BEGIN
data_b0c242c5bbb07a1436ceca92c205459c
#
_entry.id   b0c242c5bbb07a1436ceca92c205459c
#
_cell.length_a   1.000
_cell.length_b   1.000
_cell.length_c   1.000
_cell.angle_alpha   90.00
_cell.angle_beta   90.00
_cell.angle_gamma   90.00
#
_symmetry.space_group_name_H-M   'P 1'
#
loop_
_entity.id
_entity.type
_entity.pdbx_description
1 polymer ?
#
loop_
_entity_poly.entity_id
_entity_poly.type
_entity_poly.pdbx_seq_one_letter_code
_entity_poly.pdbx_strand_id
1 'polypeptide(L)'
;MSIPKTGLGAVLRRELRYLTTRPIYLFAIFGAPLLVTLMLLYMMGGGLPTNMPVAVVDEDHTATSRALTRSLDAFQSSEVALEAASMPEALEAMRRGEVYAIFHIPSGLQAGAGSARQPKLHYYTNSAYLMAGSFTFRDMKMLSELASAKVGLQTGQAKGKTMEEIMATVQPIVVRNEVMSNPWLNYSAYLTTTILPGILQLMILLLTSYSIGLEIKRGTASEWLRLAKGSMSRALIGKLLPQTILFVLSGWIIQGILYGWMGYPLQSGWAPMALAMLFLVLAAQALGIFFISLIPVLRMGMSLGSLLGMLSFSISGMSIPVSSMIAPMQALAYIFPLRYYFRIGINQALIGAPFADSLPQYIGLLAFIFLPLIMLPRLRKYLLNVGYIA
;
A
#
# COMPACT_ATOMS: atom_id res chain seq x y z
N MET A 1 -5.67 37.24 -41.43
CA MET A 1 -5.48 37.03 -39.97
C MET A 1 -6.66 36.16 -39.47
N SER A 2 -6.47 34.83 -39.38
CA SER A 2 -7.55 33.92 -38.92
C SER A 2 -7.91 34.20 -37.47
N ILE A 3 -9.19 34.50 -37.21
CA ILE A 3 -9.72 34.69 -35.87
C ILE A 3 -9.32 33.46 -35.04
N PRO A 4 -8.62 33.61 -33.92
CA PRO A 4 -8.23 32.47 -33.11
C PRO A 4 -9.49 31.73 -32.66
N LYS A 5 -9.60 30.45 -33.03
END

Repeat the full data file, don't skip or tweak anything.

data_b0c242c5bbb07a1436ceca92c205459c
#
_entry.id   b0c242c5bbb07a1436ceca92c205459c
#
_cell.length_a   1.000
_cell.length_b   1.000
_cell.length_c   1.000
_cell.angle_alpha   90.00
_cell.angle_beta   90.00
_cell.angle_gamma   90.00
#
_symmetry.space_group_name_H-M   'P 1'
#
loop_
_entity.id
_entity.type
_entity.pdbx_description
1 polymer ?
#
loop_
_entity_poly.entity_id
_entity_poly.type
_entity_poly.pdbx_seq_one_letter_code
_entity_poly.pdbx_strand_id
1 'polypeptide(L)'
;MSIPKTGLGAVLRRELRYLTTRPIYLFAIFGAPLLVTLMLLYMMGGGLPTNMPVAVVDEDHTATSRALTRSLDAFQSSEVALEAASMPEALEAMRRGEVYAIFHIPSGLQAGAGSARQPKLHYYTNSAYLMAGSFTFRDMKMLSELASAKVGLQTGQAKGKTMEEIMATVQPIVVRNEVMSNPWLNYSAYLTTTILPGILQLMILLLTSYSIGLEIKRGTASEWLRLAKGSMSRALIGKLLPQTILFVLSGWIIQGILYGWMGYPLQSGWAPMALAMLFLVLAAQALGIFFISLIPVLRMGMSLGSLLGMLSFSISGMSIPVSSMIAPMQALAYIFPLRYYFRIGINQALIGAPFADSLPQYIGLLAFIFLPLIMLPRLRKYLLNVGYIA
;
A
#
# COMPACT_ATOMS: atom_id res chain seq x y z
N MET A 1 -5.67 37.24 -41.43
CA MET A 1 -5.48 37.03 -39.97
C MET A 1 -6.66 36.16 -39.47
N SER A 2 -6.47 34.83 -39.38
CA SER A 2 -7.55 33.92 -38.92
C SER A 2 -7.91 34.20 -37.47
N ILE A 3 -9.19 34.50 -37.21
CA ILE A 3 -9.72 34.69 -35.87
C ILE A 3 -9.32 33.46 -35.04
N PRO A 4 -8.62 33.61 -33.92
CA PRO A 4 -8.23 32.47 -33.11
C PRO A 4 -9.49 31.73 -32.66
N LYS A 5 -9.60 30.45 -33.03